"I'm somewhat surprised at the size of the Fitzpatrick lead, but I'm not surprised that he has a lead," said poll director G. Terry Madonna.
Perhaps more ominous for Murphy, an Iraq War vet who was re-elected in 2008 with 57 percent of the vote, is that only 40 percent of registered voters in the district say he deserves re-election. Forty-seven percent say it's time for a change, according to today's poll.
"These are numbers that typically get an incumbent in real trouble," Madonna said.
Democrats have a voter-registration edge in the district, which President Obama carried with 54 percent of the vote in 2008. But only 37 percent of district voters now give Obama a positive job-performance rating. Madonna said Murphy's support for the president and apathy among Democratic voters leave him vulnerable in November.
"The identification with the president has not been helpful to Murphy. I think that's a serious problem," Madonna said. "Does anyone believe that this horrendous political environment for Democrats would not play out in the suburbs?"
Murphy has a large fundraising advantage, and both candidates launched their opening TV ads last week. But Fitzpatrick is getting help from the National Republican Congressional Committee, which is funding an attack ad tying Murphy to House Speaker Nancy Pelosi and Obama's stimulus package. Murphy hasn't received that kind of support from the Democratic Congressional Campaign Committee.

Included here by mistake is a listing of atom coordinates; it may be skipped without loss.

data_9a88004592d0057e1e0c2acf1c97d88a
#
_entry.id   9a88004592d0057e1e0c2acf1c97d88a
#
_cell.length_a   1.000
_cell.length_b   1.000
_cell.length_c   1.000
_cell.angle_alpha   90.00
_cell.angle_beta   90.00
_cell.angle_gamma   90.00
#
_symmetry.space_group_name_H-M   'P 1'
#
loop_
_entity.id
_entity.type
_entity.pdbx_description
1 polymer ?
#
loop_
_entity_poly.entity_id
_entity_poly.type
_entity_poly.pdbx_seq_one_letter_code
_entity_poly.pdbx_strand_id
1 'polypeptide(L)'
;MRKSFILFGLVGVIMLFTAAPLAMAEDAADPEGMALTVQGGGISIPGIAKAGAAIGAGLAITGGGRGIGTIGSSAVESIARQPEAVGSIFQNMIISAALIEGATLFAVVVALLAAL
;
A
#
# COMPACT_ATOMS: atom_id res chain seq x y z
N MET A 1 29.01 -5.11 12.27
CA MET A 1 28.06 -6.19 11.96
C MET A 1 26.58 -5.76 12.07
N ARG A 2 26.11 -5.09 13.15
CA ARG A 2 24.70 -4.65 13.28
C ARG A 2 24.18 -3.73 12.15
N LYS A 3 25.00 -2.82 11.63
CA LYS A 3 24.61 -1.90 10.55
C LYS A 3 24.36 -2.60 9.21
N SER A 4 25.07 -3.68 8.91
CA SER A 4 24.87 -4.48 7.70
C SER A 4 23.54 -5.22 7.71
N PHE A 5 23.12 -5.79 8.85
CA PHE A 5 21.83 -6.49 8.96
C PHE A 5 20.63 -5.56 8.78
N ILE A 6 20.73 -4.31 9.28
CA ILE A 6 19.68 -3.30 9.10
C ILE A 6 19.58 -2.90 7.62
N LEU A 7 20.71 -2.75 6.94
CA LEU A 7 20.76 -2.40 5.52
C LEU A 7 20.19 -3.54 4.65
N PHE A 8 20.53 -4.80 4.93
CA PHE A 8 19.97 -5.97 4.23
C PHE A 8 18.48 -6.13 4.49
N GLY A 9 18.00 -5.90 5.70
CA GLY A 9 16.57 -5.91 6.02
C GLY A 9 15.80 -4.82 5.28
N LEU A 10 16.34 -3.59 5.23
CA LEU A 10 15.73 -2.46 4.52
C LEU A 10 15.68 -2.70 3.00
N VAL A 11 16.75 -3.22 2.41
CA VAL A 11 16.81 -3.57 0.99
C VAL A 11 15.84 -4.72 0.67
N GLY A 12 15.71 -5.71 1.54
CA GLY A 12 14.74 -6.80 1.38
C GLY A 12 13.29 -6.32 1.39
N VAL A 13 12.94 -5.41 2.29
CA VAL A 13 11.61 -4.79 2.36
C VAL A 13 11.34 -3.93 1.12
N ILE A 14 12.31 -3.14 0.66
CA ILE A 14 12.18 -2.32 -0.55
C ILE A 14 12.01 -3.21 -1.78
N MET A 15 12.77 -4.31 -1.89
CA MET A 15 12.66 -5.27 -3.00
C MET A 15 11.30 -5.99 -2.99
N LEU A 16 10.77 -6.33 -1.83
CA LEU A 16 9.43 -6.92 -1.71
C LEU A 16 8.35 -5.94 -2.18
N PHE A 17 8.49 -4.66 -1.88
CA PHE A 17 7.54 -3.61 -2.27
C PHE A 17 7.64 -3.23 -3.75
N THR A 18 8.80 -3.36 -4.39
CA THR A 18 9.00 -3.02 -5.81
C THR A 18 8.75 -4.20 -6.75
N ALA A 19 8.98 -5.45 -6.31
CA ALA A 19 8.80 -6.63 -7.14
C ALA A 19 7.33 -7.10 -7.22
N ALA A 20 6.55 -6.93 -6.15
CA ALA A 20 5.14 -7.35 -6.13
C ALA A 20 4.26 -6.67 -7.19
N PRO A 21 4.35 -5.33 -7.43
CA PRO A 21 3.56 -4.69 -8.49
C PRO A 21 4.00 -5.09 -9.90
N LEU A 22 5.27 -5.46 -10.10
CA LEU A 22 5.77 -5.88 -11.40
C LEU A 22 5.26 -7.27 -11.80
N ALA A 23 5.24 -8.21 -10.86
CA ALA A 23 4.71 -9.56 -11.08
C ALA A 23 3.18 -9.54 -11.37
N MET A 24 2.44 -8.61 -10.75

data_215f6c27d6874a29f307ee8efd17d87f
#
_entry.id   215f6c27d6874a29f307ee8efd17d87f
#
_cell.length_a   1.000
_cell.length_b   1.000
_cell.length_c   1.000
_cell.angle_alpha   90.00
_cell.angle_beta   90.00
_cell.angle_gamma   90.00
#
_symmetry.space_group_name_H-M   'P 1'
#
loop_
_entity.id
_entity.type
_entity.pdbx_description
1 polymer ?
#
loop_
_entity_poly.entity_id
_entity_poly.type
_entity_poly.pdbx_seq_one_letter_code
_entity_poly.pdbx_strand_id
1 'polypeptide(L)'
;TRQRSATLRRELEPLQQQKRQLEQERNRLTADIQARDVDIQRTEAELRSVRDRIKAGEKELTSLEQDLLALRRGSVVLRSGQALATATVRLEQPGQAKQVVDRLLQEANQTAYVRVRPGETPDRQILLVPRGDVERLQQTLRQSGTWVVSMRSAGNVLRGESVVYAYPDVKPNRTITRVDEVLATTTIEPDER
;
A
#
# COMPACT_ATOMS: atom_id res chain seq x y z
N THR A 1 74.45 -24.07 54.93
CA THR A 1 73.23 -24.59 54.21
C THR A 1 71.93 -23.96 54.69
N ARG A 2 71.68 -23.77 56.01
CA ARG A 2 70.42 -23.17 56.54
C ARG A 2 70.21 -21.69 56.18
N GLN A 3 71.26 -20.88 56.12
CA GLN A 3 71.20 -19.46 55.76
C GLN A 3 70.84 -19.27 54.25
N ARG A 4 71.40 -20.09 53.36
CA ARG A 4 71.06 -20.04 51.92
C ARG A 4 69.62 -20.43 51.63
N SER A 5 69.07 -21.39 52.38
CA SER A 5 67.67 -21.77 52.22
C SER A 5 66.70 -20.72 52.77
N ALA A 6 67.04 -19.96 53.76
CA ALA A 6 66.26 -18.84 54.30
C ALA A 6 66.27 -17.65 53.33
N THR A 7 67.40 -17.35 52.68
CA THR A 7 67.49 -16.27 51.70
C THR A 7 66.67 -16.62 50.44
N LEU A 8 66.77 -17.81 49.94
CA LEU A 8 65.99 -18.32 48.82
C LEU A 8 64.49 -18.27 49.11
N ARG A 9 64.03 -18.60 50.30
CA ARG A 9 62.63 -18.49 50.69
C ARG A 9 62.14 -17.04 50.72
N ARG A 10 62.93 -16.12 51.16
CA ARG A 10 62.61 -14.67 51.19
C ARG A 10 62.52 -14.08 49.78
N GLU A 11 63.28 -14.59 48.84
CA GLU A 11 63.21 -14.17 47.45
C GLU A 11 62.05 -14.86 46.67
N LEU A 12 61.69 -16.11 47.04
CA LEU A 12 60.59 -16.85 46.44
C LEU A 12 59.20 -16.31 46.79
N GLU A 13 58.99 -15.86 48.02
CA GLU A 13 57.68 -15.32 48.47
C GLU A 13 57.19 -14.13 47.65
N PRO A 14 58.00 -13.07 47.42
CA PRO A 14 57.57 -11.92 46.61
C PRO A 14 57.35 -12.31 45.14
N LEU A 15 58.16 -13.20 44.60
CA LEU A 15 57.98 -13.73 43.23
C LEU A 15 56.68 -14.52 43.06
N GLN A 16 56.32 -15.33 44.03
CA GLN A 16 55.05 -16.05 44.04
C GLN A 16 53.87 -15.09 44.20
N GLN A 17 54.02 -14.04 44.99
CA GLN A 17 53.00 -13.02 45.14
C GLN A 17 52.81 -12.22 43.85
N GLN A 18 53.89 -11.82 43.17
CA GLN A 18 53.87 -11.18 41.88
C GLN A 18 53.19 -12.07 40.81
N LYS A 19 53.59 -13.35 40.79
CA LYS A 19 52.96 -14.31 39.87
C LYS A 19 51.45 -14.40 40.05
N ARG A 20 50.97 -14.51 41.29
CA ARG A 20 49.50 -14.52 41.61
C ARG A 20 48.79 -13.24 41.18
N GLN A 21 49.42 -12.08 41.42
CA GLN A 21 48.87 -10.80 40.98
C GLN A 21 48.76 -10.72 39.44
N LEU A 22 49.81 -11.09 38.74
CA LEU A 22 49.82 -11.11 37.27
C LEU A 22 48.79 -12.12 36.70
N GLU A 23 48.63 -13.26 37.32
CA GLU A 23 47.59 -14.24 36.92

"Do I think there's some wiggle room yet for Murphy? Yeah," Madonna said. "Would I call the contest over in an election like this? Absolutely not. Murphy has a lot of money and he has represented this district for four years."
Among the poll's other notable findings:
* Eight percent of Republican likely voters plan to cross parties and support Murphy, while 18 percent of Democrats said they'd vote for Fitzpatrick. Independent voters back Fitzpatrick, 38-31, with 31 percent undecided. Fitzpatrick is leading Murphy among men (50-33) and women (48-38).
* Forty-two percent of respondents said the economy was the most important issue, followed by personal finances/unemployment (15 percent), health care/insurance (13 percent) and taxes (6 percent).
* Seventeen percent of registered voters are undecided and 15 percent of likely voters are undecided. The poll was conducted by the Center for Opinion Research at Franklin & Marshall College, which surveyed 464 registered voters in the district Sept. 14-19 The sample error is plus or minus 4.5 percent.